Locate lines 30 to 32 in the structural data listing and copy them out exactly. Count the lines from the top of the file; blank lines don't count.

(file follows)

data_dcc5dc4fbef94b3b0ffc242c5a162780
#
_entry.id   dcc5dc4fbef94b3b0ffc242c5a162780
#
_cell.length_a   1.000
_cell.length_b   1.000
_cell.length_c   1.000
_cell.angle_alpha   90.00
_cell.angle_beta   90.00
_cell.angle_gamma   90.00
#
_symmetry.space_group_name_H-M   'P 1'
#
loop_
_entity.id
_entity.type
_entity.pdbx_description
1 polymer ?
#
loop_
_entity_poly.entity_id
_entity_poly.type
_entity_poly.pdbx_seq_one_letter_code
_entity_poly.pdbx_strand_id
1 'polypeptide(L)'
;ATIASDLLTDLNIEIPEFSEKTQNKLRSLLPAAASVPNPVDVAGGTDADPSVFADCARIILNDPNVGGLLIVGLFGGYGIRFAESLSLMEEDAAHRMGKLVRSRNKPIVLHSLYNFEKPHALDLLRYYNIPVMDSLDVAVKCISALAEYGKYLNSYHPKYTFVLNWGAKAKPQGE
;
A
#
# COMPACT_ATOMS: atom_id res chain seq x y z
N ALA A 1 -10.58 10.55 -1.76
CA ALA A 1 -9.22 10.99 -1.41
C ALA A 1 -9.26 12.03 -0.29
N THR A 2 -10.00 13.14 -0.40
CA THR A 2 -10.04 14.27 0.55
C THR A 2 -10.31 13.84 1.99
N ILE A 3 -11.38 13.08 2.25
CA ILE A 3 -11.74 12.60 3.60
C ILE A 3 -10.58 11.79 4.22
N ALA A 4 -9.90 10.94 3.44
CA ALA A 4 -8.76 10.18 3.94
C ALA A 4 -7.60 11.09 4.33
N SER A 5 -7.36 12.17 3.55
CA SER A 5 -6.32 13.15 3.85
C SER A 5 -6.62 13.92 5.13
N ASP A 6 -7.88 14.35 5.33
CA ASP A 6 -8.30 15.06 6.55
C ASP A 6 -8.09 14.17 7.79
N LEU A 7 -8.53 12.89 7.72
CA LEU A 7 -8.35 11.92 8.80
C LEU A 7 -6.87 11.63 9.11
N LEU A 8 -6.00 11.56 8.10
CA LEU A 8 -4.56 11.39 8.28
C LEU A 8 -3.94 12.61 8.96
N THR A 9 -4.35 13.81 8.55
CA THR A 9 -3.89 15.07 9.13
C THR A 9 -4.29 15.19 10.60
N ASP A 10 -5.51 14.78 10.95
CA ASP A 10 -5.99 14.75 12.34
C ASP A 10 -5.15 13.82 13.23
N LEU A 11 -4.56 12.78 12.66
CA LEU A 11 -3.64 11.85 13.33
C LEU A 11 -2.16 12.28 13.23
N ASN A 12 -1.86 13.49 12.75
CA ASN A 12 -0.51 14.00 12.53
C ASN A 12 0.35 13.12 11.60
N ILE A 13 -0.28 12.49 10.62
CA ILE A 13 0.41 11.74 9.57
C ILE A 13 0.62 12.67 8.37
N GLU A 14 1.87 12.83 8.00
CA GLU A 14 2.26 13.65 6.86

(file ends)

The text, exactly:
# COMPACT_ATOMS: atom_id res chain seq x y z
N ALA A 1 -10.58 10.55 -1.76
CA ALA A 1 -9.22 10.99 -1.41